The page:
New York Times Readerversary
A yearly celebration of NYT subscrbers' readership.
This project was done in 5 days during "Maker Week." I played the roles of PM and lead designer, defining the problem, setting the direction, mapping out the flow, wireframing and writing copy. The project won "Best Overall," and was later pitched to NYT leadership during an internal NYT version of "Shark Tank."
Today, ~25% of subscribers cancel after one year when their price increases.
We've historically seen in research that subscribers cancel because they don't believe they use their subscription enough to justify the higher price.
If we celebrate the value that readers get from their subscription, they'll be more inclined to stay subscribed.
I organized a team brainstorm to think about the question: how might we remind subscribers of the value the get from The Times?
I set context for the group using research and insights we already had. With limited time, I created a Google slide for each team member's ideas, and had everyone mark the ones they found most promising.
We listed the user data we were interested in using, then the data scientists helped us understand what would be realistic for us to access (marked in green).
I drafted some principles for us to keep in mind as we moved forward:
1. This experience should make readers feel proud and unique in their use.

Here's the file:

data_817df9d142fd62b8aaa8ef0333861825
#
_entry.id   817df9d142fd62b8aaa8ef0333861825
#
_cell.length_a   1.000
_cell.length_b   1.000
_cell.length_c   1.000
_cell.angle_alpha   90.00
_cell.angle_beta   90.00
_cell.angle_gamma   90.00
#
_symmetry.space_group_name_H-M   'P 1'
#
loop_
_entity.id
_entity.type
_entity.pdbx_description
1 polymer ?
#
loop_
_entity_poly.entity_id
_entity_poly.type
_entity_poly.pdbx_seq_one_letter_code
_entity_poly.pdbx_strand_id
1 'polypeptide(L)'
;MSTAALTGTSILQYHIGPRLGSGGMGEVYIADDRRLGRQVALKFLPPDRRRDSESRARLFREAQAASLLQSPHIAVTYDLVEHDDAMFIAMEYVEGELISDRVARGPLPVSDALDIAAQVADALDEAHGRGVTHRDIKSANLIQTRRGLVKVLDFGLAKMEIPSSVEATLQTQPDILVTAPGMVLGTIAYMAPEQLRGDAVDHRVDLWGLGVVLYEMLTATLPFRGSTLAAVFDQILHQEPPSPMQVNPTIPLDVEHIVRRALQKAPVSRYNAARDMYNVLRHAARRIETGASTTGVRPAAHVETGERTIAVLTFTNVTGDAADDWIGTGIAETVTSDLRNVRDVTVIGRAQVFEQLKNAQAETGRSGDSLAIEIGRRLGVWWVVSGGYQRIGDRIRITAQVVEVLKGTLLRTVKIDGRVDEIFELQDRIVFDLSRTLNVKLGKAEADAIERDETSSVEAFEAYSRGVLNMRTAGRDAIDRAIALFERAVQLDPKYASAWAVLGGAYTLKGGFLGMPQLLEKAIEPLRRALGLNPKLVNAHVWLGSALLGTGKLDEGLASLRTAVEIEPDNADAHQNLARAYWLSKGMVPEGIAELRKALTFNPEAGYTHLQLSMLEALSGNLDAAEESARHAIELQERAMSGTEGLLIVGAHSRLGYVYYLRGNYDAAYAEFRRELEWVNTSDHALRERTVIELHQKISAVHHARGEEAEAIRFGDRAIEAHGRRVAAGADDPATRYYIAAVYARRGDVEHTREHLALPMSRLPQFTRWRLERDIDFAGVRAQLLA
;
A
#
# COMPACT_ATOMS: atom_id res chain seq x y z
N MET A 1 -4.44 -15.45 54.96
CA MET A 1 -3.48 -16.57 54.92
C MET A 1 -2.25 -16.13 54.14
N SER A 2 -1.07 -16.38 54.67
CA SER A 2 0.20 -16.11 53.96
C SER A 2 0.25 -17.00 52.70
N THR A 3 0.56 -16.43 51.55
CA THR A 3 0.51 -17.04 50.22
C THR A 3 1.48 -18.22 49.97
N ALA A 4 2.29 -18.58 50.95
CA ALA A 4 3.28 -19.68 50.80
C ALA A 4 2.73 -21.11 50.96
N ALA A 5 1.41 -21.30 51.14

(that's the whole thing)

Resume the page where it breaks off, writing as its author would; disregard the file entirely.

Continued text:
2. This experience should not make readers feel uncomfortable about how their data is being used.
3. This experience should encourage readers to continuing using The Times.
4. This experience should be engaging and fun!
With these principles, I set out to turn these ideas and statistics into a concise, engaging story.
Working with our engineering partners, we decided to create a click-through experience, similar to some existing NYT interactives. The voice should feel like a conversational, celebratory version of The New York Times, similar to the voice we embody already on social media.
After gathering feedback on the story above, I wireframed the experience.
Feedback around which statistics were "fun" or "interesting," and which felt "creepy" was extremely valuable in this phase.
We polished the screens, and finalized the visuals.
My design partner set the brand and visual direction, while I provided feedback and guidance. Shout-out to Jenni Lee! Meanwhile, I worked with the data and engineering leads to make sure the project was on track for the impending deadline.
A true team effort, we presented a working prototype that pulled from real user-data.
Our project was awarded "Best Overall," and we were one of 5 teams selected to pitch to NYT leadership during "NYT Shark Tank."
A note on leading and team building
This group had never worked together before, and for 7 members, it was the last week of their internship. It was a goal of mine to create a fun, stress-free learning environment, as well as bring the team into the design process. I encouraged our design intern to own the visuals and animations (two skills she wanted to focus on) and to run a visual design workshop with the team. This group was a blast to work with, and a few interns even cited this week as the highlight of their summer!
This work has since been handed off to a product team to continue development and begin testing. Stay tuned for your next readerversary!